Undergraduate Course: Current Issues in Phonology (LASC10089)
|School||School of Philosophy, Psychology and Language Sciences
||College||College of Arts, Humanities and Social Sciences
|Credit level (Normal year taken)||SCQF Level 10 (Year 3 Undergraduate)
||Availability||Available to all students
|Summary||This course tackles advanced issues in phonology by drawing on theoretical analyses of phonological phenomena in a wide variety of typologically diverse languages. Specific attention is given to interface phenomena and the ways in which morphology - phonology and phonology¿phonetics interactions can be accounted for theoretically. Theoretical issues in derivational and representational frameworks will be examined, and constraint-based models of grammar (including stratal/cyclic models) will be studied in detail. The question of how experimental results can be incorporated into phonological analyses and issues concerning the empirical grounding of phonological theory will also be discussed.
Information for Visiting Students
|Pre-requisites||Visiting students should have completed at least 3 Linguistics/Language Sciences courses at grade B or above. We will only consider University/College level courses. Visiting Students should have a strong background in Theoretical Phonology.
|High Demand Course?
Course Delivery Information
|Academic year 2019/20, Available to all students (SV1)
|Learning and Teaching activities (Further Info)
Lecture Hours 27,
Programme Level Learning and Teaching Hours 4,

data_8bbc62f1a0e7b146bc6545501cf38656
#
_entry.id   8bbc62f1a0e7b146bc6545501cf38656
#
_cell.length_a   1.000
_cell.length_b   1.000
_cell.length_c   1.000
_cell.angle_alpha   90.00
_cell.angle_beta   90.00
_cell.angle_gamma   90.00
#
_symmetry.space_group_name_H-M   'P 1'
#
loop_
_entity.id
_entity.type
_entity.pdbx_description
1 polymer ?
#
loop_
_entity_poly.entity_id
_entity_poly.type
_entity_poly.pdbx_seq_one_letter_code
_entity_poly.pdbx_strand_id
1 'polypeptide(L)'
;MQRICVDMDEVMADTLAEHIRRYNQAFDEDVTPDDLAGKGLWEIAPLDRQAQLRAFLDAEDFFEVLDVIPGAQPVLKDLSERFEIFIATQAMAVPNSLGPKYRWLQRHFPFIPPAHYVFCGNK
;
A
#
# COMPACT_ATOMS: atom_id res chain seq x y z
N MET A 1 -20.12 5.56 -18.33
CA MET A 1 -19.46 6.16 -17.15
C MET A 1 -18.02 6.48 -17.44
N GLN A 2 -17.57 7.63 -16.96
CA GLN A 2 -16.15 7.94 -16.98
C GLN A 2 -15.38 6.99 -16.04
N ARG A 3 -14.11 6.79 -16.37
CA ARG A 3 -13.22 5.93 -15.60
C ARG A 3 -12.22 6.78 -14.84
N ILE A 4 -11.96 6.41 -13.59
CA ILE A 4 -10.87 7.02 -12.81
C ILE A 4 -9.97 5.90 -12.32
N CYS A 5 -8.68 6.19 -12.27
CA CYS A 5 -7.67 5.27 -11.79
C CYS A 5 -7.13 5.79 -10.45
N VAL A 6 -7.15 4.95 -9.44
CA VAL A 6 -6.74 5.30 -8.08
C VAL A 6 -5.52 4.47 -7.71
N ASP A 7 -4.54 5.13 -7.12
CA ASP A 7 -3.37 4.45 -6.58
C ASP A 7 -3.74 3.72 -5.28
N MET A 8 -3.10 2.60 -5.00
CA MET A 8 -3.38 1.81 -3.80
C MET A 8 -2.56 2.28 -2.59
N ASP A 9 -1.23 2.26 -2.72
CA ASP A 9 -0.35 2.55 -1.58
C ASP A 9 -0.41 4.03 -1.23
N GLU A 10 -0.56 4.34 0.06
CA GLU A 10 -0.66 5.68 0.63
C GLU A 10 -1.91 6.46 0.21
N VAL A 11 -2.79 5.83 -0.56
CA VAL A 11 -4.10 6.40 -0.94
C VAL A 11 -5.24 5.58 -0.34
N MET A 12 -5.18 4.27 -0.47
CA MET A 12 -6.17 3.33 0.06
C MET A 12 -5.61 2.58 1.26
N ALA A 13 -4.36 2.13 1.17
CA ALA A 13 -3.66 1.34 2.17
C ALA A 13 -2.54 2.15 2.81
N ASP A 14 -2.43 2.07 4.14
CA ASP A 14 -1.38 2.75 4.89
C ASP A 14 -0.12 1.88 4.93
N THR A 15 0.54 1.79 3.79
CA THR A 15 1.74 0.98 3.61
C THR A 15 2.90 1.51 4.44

Directed Learning and Independent Learning Hours
|Assessment (Further Info)
|Additional Information (Assessment)
||Coursework 40% (mid term essay, 2000 words)
Exam 60% (taken in exam conditions)
||Hours & Minutes
|Main Exam Diet S2 (April/May)||3:00|
| On successful completion of this course, students will be familiar with up-to-date analyses of major phonological phenomena in a diverse range of world languages. They will have acquired a critical grasp of current phonological theory and advanced problem-solving skills in phonology.
|Bermúdez-Otero, R. (2011). Cyclicity. In M. van Oostendorp, C. Ewen, E. Hume & K. Rice (eds). The Blackwell companion to phonology. Malden, MA: Wiley-Blackwell. 2019-2048.|
Coetzee, A. W. (2009). Grammar is both categorical and gradient. In S. Parker (ed.). Phonological argumentation: essays on evidence and motivation. London: Equinox, 9-42.
Giegerich, H. (1999). Lexical strata in English: morphological causes, phonological effects. Cambridge: C.U.P.
Kager, R. (1999). Optimality Theory. Cambridge: C.U.P.
Kochetov, A. & M. Pouplier. (2008). Phonetic variability and grammatical knowledge: an articulatory study of Korean place assimilation. Phonology 25: 399-431.
McCarthy, J. J. (2002). A thematic guide to optimality theory. Cambridge: C.U.P.
Solé, M. J., P. Speeter Beddor & M. Ohala (2007). Experimental approaches to phonology. Oxford: O.U.P.
Steriade, D. (2001). Directional asymmetries in place assimilation: a perceptual account. In E. Hume & K. Johnson (eds). The role of speech perception in phonology. Academic Press: San Diego. 219-25.
|Graduate Attributes and Skills
|Course organiser||Dr Michael Ramsammy
Tel: (0131 6)50 3959
|Course secretary||Ms Lynne Robertson
Tel: (0131 6)50 9870